In February, major players in the auto finance business gathered for the American Financial Services Association’s 14th Annual Vehicle Finance Conference and Exposition, held before the annual dealer conference in Orlando, Fla. If you’re curious as to the overall tone of the conference, consider the following sound bites:
One speaker described last year as “the worst since the ’30s,” but completed his thought by saying the worst is behind us.
Another speaker confirmed what many dealers already knew when he said, “We were scared last year.”
A third speaker, representing a major captive lender, said what dealers have been waiting to hear: “We have to keep loaning out money. We affect 10 percent of the U.S. economy.”
A fourth speaker added, “We hit bottom in 2009 at 10.4 million vehicles and it is estimated the U.S. auto industry will sell approximately 11.9 million in 2010.”
The message was clear: Things are getting better. What that improved outlook means for automotive retailers and, more specifically, business offices across the country, remains to be seen. Whatever you conclude, having more lenders in the game can only mean more vehicles delivered and more revenue for the business office and the dealership as a whole.
Lenders Ready to Rebuild
One of the reasons lenders were in a better mood is the stabilization of delinquencies and repossessions. And while many finance sources intend to move forward cautiously, they still believe in the importance of building solid relationships with dealers and their business managers. The difference this time around will be an increased emphasis on building trust.
If you haven’t noticed, it now takes longer to secure an approval or a conditional approval. In many instances, lenders are verifying information prior to sending a callback. That’s why it’s crucial going forward that F&I managers are sure the information they provide lenders — including income, job and time at residence — is accurate. You might even want to take this a step further by providing lenders with the name and direct phone number of the person who can verify your customer’s job and income information.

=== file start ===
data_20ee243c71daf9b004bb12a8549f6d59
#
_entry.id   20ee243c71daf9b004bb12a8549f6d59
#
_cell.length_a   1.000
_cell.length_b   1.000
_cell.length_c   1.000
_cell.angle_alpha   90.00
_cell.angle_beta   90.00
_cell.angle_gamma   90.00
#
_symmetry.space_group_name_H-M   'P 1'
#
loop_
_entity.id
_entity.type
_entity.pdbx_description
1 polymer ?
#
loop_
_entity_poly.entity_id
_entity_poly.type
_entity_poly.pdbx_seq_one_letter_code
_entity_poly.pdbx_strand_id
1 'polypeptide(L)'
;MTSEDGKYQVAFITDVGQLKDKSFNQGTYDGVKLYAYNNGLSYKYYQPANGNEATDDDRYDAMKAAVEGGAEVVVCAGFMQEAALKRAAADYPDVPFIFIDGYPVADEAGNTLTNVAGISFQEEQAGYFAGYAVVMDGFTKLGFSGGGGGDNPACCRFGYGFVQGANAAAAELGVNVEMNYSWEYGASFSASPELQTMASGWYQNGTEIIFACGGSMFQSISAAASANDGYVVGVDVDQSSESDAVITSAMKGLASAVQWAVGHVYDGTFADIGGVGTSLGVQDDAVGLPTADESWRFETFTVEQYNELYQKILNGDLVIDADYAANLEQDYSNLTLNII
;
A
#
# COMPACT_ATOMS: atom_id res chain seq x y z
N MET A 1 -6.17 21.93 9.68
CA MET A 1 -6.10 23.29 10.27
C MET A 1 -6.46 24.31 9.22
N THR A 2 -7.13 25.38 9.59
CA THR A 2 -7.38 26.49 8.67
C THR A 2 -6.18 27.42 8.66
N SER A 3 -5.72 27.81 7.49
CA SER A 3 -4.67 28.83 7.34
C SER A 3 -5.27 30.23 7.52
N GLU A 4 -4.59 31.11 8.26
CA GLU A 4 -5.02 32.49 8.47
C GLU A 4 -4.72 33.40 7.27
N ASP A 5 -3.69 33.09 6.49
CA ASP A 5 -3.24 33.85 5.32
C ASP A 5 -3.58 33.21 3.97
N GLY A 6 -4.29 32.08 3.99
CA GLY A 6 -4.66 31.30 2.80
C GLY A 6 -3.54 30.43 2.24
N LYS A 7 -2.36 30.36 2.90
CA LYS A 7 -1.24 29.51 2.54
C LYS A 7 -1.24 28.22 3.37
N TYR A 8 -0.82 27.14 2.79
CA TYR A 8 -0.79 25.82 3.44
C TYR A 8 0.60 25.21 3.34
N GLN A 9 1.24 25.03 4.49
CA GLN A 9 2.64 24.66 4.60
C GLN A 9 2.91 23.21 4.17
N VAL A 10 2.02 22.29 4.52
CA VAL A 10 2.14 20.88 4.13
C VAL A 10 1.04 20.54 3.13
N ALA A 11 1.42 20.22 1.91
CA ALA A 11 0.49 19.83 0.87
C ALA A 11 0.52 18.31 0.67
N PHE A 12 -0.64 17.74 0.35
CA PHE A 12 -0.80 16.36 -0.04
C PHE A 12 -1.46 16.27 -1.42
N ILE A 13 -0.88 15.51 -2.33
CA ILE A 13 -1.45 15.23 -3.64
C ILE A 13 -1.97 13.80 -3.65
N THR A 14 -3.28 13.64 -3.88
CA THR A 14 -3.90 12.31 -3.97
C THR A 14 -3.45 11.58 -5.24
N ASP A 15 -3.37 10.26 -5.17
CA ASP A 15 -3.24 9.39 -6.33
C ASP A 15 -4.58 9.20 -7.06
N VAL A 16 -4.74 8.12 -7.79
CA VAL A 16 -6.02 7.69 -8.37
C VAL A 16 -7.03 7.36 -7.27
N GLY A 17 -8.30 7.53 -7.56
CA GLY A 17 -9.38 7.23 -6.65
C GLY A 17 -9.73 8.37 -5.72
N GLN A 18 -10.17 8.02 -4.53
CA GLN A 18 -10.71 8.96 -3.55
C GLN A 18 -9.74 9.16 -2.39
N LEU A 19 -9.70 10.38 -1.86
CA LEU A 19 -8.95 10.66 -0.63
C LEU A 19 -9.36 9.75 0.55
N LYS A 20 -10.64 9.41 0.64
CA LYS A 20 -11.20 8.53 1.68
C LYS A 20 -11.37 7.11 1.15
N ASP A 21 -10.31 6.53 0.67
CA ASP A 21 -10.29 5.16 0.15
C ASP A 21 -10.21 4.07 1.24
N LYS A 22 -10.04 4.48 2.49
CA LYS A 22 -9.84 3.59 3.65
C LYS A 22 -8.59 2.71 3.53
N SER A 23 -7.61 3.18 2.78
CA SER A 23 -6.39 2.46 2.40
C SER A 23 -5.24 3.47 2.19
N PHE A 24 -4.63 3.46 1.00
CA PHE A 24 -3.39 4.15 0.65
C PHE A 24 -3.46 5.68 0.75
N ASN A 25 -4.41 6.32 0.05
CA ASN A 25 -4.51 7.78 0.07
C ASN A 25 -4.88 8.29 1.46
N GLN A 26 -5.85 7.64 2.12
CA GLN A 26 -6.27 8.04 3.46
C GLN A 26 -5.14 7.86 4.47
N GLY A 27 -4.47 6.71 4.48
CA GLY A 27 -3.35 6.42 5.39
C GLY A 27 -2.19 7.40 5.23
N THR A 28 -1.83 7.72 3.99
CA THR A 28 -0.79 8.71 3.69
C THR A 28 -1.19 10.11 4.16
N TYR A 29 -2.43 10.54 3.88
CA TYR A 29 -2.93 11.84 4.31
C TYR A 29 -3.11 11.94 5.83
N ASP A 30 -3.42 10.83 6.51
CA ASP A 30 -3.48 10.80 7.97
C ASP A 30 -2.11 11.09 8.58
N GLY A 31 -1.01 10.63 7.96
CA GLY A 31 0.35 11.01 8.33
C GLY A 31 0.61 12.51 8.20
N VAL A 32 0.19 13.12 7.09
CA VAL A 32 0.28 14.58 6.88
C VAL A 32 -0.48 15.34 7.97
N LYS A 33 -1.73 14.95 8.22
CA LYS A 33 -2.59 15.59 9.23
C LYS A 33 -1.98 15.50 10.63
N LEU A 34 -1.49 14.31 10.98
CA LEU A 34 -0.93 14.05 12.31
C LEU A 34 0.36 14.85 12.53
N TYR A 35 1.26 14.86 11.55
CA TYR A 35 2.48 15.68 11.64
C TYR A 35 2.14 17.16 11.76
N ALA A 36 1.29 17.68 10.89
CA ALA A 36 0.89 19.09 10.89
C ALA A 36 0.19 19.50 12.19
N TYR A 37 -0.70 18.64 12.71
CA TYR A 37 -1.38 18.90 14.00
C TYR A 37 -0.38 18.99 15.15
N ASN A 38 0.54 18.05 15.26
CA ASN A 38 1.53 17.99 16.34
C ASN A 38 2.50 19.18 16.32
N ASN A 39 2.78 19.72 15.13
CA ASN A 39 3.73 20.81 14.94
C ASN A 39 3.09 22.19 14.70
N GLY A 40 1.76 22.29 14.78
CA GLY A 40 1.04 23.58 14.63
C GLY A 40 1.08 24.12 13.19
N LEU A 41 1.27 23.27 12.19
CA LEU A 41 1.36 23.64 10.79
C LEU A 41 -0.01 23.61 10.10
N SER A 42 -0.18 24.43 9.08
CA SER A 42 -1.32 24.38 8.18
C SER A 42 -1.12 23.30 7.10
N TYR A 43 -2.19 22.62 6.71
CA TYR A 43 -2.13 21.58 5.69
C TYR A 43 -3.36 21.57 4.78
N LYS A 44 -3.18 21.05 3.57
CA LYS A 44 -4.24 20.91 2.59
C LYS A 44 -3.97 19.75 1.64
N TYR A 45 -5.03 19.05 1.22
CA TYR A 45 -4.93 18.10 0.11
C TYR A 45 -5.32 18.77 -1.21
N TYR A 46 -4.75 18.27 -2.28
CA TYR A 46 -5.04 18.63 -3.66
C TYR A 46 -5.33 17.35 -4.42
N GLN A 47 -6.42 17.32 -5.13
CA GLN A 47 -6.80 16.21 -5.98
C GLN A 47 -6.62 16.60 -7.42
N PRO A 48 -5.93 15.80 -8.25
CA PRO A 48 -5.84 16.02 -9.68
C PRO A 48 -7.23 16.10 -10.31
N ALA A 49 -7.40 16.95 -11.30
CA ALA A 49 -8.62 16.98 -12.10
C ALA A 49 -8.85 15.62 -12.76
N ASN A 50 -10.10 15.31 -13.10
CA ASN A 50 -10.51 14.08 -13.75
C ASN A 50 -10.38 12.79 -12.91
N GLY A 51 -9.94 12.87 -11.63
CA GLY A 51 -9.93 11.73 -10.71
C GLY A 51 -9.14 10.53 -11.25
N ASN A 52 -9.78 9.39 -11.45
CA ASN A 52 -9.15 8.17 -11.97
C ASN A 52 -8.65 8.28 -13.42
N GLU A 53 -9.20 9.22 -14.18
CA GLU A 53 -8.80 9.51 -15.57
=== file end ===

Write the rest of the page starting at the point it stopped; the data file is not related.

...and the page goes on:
Another common theme at this year’s show was customer participation. “If the customer is not willing to participate in the purchase of his or her new vehicle, neither are we,” said a representative from a nationwide lender.
Remember when lenders freely financed loans with no money down? Well, they did so because most of those customers didn’t pose a serious risk at the time. Unfortunately, when the economy took a turn for the worse, many of those customers — particularly those with good credit — became delinquent on their payments, some of them to the point of repossession. This left many lenders with vehicles worth more than retail book value 12 to 18 months after the loan was originated.
Lenders Look to End ‘Shotgunning,’ Dealer Participation
The ripple effects of those fast times are still being felt today. Several lender representatives at the conference mentioned the possibility of charging dealers for accepting credit applications. That’s certainly not forward progress, but the cause is clear: Dealerships are in the habit of sending every application to every lender, every time. Finance executives would prefer that dealers target specific lenders for specific customers.
Now, there is potential for an even worse scenario: Lenders may begin limiting dealer participation or move to 100 percent flat fees. Both were topics of discussion at this year’s conference. In fact, one representative with AFSA raised the specter of self-imposed limits and suggested going exclusively with flat fees. The fact is, this has been a long time coming. There is no timeframe for this change, whether it’s brought about by state and federal legislation or self-imposed limits. However, it’s critical that F&I managers begin focusing on product sales while reducing their reliance on finance reserve.
Credit Agencies to Help With RBP Rules
There was also talk about the new Risk-Based Pricing Rules under the Fair and Accurate Credit Transaction Act, which go into effect Jan. 1, 2011. As covered in recent issues of F&I magazine, the rules will require creditors — including dealers — to provide notices to consumers who receive terms less favorable than those granted to others because of derogatory information contained in their credit reports.
The Federal Trade Commission’s Website, www.ftc.gov, does provide some guidance on what the notices must contain. Speakers at the conference said credit reporting agencies are working on letters for dealers as well. So be sure to monitor F&I’s coverage and news from the agencies themselves to see when those might be available.
Overall, the mood this year was upbeat and positive. It was a stark contrast from the somber mood at last year’s conference. Even though business as usual won’t be coming back anytime soon, it’s evident that finance sources are ready to lend again. But before they do, they’ll need to once again believe in the F&I manager, the customer and the merit of the deal. If you can focus on building and securing those relationships, you should be well on your way to securing funding for more customers this year and beyond.
Tony Dupaquier is the director of F&I training for American Financial and Automotive Services Inc. He can be reached at [email protected]